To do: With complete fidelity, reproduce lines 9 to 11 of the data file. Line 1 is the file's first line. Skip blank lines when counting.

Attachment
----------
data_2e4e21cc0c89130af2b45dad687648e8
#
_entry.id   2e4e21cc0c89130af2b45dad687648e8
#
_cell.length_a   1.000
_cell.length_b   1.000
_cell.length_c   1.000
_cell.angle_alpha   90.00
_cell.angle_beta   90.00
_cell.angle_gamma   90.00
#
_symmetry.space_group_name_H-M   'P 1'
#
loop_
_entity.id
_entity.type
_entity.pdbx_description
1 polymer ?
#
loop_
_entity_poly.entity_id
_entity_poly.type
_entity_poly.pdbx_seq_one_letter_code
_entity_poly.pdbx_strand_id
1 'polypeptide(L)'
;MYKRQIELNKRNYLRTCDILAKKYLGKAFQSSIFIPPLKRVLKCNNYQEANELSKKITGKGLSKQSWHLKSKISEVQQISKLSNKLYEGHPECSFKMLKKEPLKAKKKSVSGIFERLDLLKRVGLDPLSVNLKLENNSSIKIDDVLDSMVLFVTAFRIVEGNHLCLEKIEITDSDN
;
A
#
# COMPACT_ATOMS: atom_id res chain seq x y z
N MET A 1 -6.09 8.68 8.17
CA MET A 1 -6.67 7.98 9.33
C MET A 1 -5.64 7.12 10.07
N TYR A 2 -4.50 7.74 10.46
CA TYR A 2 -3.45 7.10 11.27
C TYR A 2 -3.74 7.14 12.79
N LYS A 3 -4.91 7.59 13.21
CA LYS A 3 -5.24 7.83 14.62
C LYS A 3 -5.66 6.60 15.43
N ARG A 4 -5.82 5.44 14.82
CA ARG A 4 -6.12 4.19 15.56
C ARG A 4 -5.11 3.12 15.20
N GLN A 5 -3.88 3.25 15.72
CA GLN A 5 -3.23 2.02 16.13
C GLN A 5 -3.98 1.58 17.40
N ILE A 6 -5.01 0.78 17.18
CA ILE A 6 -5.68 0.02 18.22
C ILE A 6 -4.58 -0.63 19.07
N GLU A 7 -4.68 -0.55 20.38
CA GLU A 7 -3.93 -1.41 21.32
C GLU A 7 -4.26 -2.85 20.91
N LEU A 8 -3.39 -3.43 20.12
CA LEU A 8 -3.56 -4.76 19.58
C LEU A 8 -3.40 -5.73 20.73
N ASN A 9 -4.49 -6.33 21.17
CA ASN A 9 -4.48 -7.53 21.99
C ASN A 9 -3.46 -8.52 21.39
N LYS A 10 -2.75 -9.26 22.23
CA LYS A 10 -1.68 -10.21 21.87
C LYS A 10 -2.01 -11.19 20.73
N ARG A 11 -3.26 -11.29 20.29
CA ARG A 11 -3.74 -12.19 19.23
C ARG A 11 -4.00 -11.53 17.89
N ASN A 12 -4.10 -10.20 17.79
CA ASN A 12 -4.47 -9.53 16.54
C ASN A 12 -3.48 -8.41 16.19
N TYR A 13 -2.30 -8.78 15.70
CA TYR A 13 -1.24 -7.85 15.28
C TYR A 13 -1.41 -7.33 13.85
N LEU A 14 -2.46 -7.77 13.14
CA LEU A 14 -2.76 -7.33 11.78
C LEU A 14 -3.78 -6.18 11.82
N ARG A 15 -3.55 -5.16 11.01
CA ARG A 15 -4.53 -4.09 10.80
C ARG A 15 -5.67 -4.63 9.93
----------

_cell.angle_beta   90.00
_cell.angle_gamma   90.00
#